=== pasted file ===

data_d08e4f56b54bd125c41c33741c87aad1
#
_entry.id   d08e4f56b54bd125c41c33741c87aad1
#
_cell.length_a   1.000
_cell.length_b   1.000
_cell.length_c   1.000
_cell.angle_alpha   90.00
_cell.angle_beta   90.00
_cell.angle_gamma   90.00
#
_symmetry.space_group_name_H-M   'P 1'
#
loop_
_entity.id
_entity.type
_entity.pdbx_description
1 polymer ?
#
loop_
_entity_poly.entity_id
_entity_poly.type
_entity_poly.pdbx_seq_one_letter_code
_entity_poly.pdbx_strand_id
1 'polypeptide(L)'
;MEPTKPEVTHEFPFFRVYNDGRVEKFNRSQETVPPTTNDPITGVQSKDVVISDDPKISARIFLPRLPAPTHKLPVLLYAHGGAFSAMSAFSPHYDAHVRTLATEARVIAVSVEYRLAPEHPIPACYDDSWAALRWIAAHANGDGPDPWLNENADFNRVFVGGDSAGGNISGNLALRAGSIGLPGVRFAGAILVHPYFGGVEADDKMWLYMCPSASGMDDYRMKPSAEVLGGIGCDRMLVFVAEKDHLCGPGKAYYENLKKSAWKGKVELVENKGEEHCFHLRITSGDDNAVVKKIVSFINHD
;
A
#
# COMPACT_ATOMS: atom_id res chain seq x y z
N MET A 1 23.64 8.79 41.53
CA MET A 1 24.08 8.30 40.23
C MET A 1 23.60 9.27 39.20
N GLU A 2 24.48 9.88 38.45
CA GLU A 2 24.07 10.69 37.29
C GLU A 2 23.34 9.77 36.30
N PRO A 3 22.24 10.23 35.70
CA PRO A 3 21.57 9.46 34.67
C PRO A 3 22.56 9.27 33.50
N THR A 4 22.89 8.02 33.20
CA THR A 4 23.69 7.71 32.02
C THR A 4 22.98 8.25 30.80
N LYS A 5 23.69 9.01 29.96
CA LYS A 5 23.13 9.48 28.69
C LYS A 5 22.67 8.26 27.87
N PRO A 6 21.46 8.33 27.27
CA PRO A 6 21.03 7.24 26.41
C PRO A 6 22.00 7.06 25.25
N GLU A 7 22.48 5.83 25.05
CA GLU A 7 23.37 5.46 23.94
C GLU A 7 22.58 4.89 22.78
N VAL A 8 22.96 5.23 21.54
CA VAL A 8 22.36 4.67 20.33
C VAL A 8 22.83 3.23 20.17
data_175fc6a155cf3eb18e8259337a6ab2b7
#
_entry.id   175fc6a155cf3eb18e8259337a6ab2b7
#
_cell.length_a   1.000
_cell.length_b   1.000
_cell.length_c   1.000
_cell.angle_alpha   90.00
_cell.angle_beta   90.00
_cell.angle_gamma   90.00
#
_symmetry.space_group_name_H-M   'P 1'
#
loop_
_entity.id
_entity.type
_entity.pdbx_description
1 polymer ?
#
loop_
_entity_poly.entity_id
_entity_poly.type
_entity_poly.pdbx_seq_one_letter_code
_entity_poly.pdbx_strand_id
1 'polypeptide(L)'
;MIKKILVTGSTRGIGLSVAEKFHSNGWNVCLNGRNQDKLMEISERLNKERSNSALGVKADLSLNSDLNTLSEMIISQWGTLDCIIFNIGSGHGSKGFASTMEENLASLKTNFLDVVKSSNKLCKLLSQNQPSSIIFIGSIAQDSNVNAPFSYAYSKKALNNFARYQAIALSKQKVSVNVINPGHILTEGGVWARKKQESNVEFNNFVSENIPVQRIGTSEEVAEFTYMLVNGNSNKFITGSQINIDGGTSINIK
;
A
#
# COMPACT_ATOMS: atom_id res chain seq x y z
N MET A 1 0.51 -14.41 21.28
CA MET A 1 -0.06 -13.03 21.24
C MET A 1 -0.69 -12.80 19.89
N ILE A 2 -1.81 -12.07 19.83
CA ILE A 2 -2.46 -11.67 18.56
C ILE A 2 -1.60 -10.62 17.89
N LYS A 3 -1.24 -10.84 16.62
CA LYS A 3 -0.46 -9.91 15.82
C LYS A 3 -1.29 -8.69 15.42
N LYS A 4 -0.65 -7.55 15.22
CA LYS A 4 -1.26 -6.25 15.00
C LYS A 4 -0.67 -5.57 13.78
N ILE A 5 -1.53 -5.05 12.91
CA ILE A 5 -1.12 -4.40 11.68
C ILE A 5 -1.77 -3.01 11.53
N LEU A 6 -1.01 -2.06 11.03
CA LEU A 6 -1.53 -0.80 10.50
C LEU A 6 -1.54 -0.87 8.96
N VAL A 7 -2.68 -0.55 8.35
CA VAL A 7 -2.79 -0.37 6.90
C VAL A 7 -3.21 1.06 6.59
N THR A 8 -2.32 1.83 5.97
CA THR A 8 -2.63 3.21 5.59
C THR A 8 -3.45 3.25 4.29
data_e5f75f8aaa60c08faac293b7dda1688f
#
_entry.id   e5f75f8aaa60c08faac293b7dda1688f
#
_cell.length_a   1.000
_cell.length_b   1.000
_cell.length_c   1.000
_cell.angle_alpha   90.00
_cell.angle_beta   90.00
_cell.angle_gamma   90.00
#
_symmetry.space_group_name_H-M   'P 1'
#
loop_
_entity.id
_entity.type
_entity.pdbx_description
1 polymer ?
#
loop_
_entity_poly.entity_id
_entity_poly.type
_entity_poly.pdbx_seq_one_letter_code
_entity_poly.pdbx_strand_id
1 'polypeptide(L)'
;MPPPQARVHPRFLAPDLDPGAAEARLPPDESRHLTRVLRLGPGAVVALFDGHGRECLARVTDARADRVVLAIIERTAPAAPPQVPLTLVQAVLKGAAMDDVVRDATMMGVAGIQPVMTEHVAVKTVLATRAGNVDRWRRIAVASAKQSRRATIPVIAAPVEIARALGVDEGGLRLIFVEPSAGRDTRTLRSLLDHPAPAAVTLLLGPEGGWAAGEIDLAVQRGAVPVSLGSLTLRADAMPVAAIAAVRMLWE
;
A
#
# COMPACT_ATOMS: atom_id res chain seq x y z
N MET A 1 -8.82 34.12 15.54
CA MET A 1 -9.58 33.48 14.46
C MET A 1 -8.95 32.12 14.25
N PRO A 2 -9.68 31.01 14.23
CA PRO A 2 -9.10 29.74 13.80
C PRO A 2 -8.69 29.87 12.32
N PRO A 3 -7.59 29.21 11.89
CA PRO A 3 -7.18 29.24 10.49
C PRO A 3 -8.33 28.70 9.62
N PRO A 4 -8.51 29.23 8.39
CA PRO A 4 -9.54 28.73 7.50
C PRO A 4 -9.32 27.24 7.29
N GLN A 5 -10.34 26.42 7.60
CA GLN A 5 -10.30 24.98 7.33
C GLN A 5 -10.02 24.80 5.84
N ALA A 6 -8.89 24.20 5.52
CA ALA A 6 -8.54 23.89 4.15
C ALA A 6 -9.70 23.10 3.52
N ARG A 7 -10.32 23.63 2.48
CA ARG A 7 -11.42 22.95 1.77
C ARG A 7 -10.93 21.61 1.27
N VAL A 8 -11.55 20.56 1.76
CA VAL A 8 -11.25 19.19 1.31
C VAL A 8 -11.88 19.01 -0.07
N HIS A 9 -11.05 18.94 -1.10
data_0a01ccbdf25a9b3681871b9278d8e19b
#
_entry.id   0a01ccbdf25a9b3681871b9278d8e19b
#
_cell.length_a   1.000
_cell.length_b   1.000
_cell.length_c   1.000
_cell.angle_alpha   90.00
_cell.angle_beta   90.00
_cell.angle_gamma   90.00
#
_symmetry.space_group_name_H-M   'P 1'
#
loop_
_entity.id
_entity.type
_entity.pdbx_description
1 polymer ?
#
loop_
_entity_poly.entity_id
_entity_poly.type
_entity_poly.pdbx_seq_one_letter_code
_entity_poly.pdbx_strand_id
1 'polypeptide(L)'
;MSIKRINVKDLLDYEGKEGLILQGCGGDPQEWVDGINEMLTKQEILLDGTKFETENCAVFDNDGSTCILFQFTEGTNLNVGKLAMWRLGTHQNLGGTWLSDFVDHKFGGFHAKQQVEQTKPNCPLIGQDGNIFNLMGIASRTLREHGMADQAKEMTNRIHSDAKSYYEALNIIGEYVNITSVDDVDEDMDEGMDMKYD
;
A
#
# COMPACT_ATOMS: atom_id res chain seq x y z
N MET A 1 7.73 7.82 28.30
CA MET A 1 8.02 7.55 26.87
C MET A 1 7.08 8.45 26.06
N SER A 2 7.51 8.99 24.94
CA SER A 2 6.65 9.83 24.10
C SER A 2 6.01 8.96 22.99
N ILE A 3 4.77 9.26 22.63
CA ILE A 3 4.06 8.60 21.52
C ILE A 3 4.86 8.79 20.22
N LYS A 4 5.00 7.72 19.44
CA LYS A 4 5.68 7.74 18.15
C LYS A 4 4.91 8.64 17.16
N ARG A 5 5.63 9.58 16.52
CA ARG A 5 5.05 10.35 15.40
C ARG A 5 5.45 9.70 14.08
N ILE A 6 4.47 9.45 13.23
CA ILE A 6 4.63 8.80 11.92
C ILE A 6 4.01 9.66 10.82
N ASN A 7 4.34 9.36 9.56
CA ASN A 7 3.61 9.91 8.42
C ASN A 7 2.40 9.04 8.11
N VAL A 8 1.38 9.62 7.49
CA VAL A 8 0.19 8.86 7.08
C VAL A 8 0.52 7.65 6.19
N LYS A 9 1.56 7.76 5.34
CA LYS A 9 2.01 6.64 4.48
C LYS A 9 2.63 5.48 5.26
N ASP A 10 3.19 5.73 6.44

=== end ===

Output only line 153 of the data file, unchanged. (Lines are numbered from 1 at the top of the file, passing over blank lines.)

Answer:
C GLN A 5 -10.02 24.80 5.84